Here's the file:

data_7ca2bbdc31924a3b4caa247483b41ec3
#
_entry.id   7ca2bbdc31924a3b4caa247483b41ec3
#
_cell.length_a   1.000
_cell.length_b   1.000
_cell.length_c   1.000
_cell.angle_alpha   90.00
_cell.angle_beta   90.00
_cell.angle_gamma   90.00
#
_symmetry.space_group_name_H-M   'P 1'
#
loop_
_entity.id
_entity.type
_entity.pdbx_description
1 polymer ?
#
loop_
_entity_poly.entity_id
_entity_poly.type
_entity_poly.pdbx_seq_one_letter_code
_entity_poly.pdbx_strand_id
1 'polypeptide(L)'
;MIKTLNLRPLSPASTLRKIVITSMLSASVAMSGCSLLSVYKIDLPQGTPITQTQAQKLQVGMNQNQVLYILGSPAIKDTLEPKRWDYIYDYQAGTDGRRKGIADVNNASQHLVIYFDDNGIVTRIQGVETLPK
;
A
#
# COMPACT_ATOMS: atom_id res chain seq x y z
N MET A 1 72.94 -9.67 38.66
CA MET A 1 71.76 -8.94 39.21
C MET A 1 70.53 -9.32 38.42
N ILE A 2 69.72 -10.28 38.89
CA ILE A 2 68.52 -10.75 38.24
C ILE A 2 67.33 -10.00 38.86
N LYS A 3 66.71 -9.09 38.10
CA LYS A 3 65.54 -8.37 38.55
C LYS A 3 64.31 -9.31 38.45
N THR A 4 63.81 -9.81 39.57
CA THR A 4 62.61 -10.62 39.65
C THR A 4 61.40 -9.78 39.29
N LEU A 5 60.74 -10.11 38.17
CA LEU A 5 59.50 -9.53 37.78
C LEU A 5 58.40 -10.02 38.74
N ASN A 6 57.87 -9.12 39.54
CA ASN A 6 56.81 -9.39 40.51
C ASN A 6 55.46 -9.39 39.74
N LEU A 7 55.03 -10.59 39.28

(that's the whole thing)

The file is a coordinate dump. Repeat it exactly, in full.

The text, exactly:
data_7ca2bbdc31924a3b4caa247483b41ec3
#
_entry.id   7ca2bbdc31924a3b4caa247483b41ec3
#
_cell.length_a   1.000
_cell.length_b   1.000
_cell.length_c   1.000
_cell.angle_alpha   90.00
_cell.angle_beta   90.00
_cell.angle_gamma   90.00
#
_symmetry.space_group_name_H-M   'P 1'
#
loop_
_entity.id
_entity.type
_entity.pdbx_description
1 polymer ?
#
loop_
_entity_poly.entity_id
_entity_poly.type
_entity_poly.pdbx_seq_one_letter_code
_entity_poly.pdbx_strand_id
1 'polypeptide(L)'
;MIKTLNLRPLSPASTLRKIVITSMLSASVAMSGCSLLSVYKIDLPQGTPITQTQAQKLQVGMNQNQVLYILGSPAIKDTLEPKRWDYIYDYQAGTDGRRKGIADVNNASQHLVIYFDDNGIVTRIQGVETLPK
;
A
#
# COMPACT_ATOMS: atom_id res chain seq x y z
N MET A 1 72.94 -9.67 38.66
CA MET A 1 71.76 -8.94 39.21
C MET A 1 70.53 -9.32 38.42
N ILE A 2 69.72 -10.28 38.89
CA ILE A 2 68.52 -10.75 38.24
C ILE A 2 67.33 -10.00 38.86
N LYS A 3 66.71 -9.09 38.10
CA LYS A 3 65.54 -8.37 38.55
C LYS A 3 64.31 -9.31 38.45
N THR A 4 63.81 -9.81 39.57
CA THR A 4 62.61 -10.62 39.65
C THR A 4 61.40 -9.78 39.29
N LEU A 5 60.74 -10.11 38.17
CA LEU A 5 59.50 -9.53 37.78
C LEU A 5 58.40 -10.02 38.74
N ASN A 6 57.87 -9.12 39.54
CA ASN A 6 56.81 -9.39 40.51
C ASN A 6 55.46 -9.39 39.74
N LEU A 7 55.03 -10.59 39.28